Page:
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Girmindl's Ghost

A diary of Shaker High School's 2005-2006 basketball season, a retelling of Shaker's fabled 1979-1980 season, and general commentary on high school hoops, updated daily...

"I like sitting in the back row. I found that sitting against the wall is just easier on your back." -Dean Smith, on the comfort of the H-gym bleachers

Codes of conduct

The Code of Conduct: A reader emailed in to report that the "Bullllll-shiiiiit" chant that was detailed in the student section cheering essay is actually "Puuuuush-iiiiiit" because they are not allowed to use the Bullshit chant anymore. Also, reader Marc M. emailed me to say that the "We-go-to-coll-ege!" chant that was used against Colonie last year was quickly censored. That's too bad. I'm actually surprised, given the ferocity of the chants I can recall from the 90's.

At any rate, it got me thinking about that old "Code of Conduct for spectators" that section 2 posts on the walls of all the area gyms. I thought I'd reprint it here and offer some commentary. Now, before I went and found it online, I tried to think of the code from memory. I was pretty sure that it was basic plattitudes of friendliness and good sportsmanship, and that it was about 5 items long. The exception to the plattitudes was that one of the rules was concrete: don't be a dingbat while the other team shoots foul shots. That always struck me as funny. Here was this code of conduct for all of section 2 sports, it's five items long and has things like "Be respectful of other people and atheltes," and then they waste a whole item on the foul shot issue. I guess we know what activity prompted the creation of the code of conduct, eh?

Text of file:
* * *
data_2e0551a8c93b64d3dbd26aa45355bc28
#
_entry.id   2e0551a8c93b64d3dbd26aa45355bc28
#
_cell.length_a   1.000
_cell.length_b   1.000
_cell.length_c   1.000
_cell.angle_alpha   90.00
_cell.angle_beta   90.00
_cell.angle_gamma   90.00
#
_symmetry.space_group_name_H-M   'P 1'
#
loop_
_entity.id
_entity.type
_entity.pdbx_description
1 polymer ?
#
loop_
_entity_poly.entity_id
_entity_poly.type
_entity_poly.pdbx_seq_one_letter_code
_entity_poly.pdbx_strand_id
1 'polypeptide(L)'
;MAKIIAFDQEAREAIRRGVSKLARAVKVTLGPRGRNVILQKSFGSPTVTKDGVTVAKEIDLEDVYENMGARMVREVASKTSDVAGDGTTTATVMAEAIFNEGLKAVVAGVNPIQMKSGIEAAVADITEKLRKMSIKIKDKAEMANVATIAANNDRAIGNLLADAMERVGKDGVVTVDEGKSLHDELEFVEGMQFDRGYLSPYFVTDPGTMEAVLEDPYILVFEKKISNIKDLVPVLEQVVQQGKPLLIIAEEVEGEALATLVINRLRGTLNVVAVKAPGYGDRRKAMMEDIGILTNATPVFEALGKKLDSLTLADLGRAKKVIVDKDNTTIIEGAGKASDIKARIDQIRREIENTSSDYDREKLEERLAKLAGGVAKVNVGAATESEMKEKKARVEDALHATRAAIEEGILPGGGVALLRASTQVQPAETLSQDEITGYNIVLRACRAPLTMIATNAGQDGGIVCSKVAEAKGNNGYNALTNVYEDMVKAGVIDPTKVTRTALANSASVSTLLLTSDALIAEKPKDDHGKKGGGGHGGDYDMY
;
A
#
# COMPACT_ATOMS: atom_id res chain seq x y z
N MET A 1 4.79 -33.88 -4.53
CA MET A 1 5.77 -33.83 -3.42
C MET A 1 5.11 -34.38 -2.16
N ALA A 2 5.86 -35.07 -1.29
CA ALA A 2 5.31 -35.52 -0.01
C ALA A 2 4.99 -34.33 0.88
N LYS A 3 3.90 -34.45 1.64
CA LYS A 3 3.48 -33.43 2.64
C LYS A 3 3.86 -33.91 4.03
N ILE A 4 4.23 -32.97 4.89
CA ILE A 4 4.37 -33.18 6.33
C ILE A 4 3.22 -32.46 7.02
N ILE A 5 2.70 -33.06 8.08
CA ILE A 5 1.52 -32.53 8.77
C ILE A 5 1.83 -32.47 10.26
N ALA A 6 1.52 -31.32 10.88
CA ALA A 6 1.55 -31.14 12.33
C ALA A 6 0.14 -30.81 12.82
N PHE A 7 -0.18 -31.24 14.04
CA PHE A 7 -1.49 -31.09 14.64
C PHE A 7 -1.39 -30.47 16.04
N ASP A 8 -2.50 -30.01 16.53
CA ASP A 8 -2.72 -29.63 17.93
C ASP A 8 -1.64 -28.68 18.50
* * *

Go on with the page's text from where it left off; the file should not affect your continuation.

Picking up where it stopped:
Anyhow, when I looked it up online, I found out that the current code of conduct now has 11 items! Here they are, with commentary in between:


1) Spectators are an important part of the games and are encouraged to conform to accepted standards of good sportsmanship and behavior. See, i told you it mostly empty plattitudes. Can you imagine being in the room when they were writing these things. I would have had a hernia from laughing too hard. Unreal.